However, his actual majorship ended up being Filipino because of two factors. The first one is that he had been influenced by his professor at the time, Patrocinio Villafuerte, who is a writer aside from being a teacher. After becoming his student, he decided to have Filipino as his second choice for majorship. The second factor is, in the theater organization that he is a part of, he was already learning about theater. He told me, “...yung first choice ko Speech and Theater Arts so magiging redundant. Parang yun nalang yung tinahak ko nang buong college life ko so mas maganda siguro mag-Filipino ako para at least meron akong Filipino na mahahawakan na majorship. Meron din naman akong Theater at hindi sila nag-kakalayo sa isa’t-isa, diba? Parang pag Filipino ka pwede mong maipasok talaga yung theater o pagdudula kasi pinagaaralan mo. (…) dun nagsimula na mag-Filipino ako tapos yun, niyakap ko nang niyakap ko na yung Filipino. (My first choice was Speech and Theater Arts so it would be redundant. It’d be the only thing i’d be pursuing for my entire college life so I thought it would be better if I take Filipino so I’d at least have my Filipino major to hold-on to. I’d also have Theater and they wouldn’t really be far apart from each other. It’s like, if you take Filipino, you can really put to use theater or acting because it’s something that you’re studying as well. So I started with Filipino there and I continued to really embrace Filipino.)” which led to what started his career as a Filipino teacher.
He told me that he feels happy that he was able to teach in Xavier School Nuvali as his first teaching job. He smiles as he says how lucky he is to be able to get into a school with good students that let’s him be able to say “Ah, ang sarap magturo. (Ah, it feels great to teach.)” At the same time, one of his aims as a teacher was to teach in a school with English as the language most commonly used by the students in order to see his capacity to be able to influence students into speaking Filipino aside from the language they’re most comfortable with.
Currently, he is the moderator of Dulaang Xavier, the school’s very own acting club that is on its first year. During the GA of the celebration of Buwan ng Wika, the club performed a piece called “Papel“. The piece aimed to convey to the students that they should never stick to just being one monotonous role in their life.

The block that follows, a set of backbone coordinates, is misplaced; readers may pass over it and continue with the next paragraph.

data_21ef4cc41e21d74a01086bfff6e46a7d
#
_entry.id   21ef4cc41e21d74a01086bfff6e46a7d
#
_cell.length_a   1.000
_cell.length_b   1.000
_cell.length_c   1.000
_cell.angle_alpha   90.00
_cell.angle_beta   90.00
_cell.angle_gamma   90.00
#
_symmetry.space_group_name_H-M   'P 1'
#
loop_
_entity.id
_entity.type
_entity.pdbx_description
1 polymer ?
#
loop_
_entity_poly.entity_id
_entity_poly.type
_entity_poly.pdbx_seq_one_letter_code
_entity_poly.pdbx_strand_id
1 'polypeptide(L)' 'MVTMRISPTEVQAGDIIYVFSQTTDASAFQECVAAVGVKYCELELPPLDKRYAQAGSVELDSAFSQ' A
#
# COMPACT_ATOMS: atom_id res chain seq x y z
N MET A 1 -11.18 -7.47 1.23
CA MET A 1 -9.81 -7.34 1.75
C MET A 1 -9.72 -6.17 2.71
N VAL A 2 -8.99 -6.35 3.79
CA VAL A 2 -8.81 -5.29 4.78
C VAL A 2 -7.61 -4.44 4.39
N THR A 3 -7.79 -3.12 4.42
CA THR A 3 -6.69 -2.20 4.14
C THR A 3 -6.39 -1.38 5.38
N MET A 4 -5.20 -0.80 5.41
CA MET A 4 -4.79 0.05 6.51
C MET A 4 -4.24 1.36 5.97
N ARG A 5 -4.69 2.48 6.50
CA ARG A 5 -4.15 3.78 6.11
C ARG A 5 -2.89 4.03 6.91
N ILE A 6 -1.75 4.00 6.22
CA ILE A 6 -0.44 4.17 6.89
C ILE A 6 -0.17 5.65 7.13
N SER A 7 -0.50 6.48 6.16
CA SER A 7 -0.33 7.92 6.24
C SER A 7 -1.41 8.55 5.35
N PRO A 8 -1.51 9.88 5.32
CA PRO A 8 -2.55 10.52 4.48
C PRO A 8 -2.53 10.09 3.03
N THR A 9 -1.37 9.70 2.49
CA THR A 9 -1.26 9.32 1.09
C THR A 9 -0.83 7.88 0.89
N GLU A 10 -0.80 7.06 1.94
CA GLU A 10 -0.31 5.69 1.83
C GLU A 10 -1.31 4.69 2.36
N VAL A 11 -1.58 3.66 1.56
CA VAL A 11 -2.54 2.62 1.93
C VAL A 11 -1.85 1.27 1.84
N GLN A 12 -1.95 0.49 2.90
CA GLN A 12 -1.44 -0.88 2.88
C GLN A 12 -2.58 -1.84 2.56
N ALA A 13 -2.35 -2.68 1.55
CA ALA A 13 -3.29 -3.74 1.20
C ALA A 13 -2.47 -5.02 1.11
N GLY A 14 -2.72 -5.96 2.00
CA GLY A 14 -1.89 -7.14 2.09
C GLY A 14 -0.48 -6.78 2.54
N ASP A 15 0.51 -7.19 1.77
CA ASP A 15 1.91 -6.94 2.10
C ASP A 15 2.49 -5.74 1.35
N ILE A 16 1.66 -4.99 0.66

Before everything started, he had been nervous about how the club would operate, whether any of the students would join, and various other things concerning the future of how their club would run. His worries soon dissipated after meeting his students. As he described his students, he was simply at a loss of words of how to describe how happy he is with the students he handles and how enthusiastic they are about performing. With the formation of Dulaang Xavier, he hopes to be able to produce Xavier students that are not simply performers, but performers who have care as Filipinos and give performances that can convey these messages they make as performers who have something to fight for.
To those who are too shy to live out their passions, to let the world see what they can do with their passions, he advises to embrace whatever passion to have. Whether you think you have talent in it or not, let it loose and do what you want to do: “Lagi ko ring pinapaalala: Walang taong magaling. Lahat nagsisimula sa ore. Parang gold mine theory. Magsisimula tayo sa ore, sa dumi, magmimina tayo, dadaan sa apoy bago maging gold. So feeling ko lahat tayo may tinatagong talents, hindi lang natin nilalabas. Para kung ayaw mong ilabas, (…) kung mahiyain ka talaga, ayaw mo mag-ganun, merong iba’t-ibang mga processes kung paano mo maeexplore yung sarili mo o maeexpress ang sarili mo sa ibang tao. (I also always remind this statement: No person is great. We all start as ore. It’s like the gold mine theory. We’ll start off as ore, as dirt, we’ll then mine and go through fire in order to become gold. So I feel like all of us have hidden talents, it’s just that we don’t really let it out. So if you don’t want to let it out.. if you’re really shy and you don’t want to do all that stuff, there’s a lot of processes that you can go through in order to explore yourself or express yourself to other people.)”